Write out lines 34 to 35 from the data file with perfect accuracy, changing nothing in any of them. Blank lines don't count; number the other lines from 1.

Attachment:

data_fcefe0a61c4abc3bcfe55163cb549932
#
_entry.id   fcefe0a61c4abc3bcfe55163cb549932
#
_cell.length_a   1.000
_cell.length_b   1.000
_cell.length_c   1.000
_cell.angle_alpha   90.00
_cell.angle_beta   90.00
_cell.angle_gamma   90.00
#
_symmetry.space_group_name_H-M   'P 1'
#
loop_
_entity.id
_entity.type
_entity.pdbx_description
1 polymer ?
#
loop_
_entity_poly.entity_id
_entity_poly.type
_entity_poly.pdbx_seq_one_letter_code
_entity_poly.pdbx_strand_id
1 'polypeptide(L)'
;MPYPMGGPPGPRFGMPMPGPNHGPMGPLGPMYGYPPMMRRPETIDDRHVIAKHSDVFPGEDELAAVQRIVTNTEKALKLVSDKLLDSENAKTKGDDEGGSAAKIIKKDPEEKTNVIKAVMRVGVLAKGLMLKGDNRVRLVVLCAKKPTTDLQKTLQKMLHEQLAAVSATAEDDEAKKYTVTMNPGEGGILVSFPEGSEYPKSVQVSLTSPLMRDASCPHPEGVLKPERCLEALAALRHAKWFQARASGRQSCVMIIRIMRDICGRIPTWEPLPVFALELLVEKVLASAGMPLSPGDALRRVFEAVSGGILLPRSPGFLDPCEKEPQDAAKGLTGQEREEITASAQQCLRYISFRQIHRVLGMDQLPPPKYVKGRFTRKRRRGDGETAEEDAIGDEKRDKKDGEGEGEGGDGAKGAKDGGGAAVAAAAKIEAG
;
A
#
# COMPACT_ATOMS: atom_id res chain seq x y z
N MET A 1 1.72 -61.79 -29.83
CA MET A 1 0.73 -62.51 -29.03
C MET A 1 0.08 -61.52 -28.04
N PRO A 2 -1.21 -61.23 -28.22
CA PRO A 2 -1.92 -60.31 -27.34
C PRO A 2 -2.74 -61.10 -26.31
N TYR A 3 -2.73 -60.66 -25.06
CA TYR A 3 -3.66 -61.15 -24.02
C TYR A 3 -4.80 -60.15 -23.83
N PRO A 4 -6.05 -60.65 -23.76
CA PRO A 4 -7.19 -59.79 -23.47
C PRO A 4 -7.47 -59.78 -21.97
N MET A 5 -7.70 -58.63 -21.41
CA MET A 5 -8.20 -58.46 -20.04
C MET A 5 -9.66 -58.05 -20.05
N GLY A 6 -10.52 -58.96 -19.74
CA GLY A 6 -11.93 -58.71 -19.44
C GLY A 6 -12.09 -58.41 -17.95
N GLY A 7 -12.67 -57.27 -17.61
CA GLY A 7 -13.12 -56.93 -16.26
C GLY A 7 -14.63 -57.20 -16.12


N PRO A 2 -1.21 -61.23 -28.22
CA PRO A 2 -1.92 -60.31 -27.34